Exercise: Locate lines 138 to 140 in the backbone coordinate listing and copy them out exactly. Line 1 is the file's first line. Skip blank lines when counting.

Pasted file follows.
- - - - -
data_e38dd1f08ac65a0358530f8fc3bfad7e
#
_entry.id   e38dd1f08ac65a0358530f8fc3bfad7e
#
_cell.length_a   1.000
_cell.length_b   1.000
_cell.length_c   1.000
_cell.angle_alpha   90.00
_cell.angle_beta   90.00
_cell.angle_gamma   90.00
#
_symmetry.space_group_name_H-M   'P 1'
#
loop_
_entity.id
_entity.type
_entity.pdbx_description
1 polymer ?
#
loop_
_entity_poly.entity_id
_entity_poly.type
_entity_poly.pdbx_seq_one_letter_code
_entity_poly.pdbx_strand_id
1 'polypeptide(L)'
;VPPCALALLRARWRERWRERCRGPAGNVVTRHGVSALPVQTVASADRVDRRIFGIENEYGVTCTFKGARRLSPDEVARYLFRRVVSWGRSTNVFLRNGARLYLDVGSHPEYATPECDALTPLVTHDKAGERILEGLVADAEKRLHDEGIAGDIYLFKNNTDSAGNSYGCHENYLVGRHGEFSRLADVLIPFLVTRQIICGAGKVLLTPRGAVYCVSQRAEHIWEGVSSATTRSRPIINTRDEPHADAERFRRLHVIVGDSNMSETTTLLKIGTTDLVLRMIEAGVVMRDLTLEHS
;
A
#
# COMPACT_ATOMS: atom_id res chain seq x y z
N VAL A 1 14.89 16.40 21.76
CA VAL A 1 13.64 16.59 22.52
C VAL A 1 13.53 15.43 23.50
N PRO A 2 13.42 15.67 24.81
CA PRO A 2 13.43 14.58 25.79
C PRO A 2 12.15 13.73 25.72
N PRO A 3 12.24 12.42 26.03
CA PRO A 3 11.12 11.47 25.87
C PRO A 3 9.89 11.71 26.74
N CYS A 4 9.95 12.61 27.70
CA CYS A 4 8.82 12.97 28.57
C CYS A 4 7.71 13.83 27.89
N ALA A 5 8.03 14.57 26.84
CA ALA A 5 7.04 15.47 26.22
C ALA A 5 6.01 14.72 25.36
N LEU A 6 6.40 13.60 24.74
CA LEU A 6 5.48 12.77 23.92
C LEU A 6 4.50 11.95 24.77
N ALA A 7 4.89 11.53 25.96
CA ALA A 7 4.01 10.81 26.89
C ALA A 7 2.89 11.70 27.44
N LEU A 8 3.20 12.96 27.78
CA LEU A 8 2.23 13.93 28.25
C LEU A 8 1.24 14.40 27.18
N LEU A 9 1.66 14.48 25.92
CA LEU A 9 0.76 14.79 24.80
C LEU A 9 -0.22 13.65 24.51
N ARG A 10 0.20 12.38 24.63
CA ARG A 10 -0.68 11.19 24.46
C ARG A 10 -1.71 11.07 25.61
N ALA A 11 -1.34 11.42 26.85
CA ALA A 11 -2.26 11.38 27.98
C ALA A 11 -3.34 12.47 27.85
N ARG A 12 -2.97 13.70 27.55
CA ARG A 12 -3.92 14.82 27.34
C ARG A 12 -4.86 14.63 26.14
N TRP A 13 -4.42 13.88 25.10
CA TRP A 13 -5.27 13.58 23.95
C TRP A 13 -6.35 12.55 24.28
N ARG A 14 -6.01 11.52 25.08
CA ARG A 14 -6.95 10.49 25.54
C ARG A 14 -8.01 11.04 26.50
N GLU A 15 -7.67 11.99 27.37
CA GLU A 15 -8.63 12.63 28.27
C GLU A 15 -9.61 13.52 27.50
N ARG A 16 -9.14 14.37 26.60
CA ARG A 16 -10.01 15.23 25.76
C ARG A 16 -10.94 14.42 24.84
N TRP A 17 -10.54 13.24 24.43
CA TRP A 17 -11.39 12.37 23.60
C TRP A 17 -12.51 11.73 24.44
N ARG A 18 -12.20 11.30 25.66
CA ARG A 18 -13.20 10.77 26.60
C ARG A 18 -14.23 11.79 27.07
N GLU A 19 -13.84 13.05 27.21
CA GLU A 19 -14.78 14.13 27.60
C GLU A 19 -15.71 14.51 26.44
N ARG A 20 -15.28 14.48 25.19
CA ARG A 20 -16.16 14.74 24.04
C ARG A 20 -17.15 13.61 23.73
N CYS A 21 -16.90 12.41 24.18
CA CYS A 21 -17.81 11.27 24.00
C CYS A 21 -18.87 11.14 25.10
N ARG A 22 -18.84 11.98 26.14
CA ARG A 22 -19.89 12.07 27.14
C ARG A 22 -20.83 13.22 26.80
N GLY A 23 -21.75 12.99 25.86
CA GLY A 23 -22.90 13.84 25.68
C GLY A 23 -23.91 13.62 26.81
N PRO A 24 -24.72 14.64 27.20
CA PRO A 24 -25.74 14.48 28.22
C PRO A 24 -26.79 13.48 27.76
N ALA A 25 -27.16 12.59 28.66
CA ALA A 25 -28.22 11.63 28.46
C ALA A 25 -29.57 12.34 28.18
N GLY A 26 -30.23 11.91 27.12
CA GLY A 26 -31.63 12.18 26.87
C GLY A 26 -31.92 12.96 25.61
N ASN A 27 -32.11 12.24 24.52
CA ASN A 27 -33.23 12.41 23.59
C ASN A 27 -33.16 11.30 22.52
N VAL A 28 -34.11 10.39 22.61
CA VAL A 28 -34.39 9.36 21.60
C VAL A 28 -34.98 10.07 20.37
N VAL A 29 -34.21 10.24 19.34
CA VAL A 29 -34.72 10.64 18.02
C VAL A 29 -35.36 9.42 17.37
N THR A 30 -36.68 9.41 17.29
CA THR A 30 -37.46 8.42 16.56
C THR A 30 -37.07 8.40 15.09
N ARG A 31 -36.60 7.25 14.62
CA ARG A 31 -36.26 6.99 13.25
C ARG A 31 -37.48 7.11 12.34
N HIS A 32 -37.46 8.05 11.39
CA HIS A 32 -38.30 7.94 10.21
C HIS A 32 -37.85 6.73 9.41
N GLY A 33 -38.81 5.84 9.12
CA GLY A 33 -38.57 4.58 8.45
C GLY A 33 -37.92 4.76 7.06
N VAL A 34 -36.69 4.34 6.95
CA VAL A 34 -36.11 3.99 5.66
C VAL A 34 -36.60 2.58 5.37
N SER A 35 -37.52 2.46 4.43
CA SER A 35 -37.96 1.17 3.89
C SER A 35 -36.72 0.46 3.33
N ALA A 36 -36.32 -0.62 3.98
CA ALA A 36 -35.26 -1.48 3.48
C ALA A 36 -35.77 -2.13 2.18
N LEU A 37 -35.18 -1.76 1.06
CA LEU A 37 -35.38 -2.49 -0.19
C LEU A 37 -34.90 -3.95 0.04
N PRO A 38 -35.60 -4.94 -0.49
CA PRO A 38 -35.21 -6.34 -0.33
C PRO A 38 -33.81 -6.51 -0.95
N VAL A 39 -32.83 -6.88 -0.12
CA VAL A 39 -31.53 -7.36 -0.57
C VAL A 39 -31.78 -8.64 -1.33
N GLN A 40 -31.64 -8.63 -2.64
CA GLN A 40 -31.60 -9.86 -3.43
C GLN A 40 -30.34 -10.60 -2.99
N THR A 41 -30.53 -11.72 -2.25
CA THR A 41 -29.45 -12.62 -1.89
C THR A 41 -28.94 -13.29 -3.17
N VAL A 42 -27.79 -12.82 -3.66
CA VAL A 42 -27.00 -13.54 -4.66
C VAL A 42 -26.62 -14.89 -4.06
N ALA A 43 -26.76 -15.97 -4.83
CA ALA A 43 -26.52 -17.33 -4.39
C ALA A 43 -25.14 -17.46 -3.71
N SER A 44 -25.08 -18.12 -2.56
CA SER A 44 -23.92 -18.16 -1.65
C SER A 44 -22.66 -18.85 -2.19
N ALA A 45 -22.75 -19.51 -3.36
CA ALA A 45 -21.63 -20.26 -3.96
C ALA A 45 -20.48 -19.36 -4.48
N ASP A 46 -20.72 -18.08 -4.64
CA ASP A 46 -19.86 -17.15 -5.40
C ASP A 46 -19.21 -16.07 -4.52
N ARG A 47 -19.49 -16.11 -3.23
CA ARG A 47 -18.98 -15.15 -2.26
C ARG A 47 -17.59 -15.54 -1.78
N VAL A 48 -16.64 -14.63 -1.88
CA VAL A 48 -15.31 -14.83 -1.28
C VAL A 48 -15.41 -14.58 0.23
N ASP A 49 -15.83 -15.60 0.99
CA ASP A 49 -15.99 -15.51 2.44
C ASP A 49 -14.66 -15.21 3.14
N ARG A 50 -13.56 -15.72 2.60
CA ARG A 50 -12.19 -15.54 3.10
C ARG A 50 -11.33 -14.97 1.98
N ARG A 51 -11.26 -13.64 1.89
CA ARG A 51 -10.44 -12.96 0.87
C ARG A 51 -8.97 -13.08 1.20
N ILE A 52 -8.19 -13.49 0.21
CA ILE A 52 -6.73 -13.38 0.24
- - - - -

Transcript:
C ALA A 36 -35.77 -2.13 2.18
N LEU A 37 -35.18 -1.76 1.06
CA LEU A 37 -35.38 -2.49 -0.19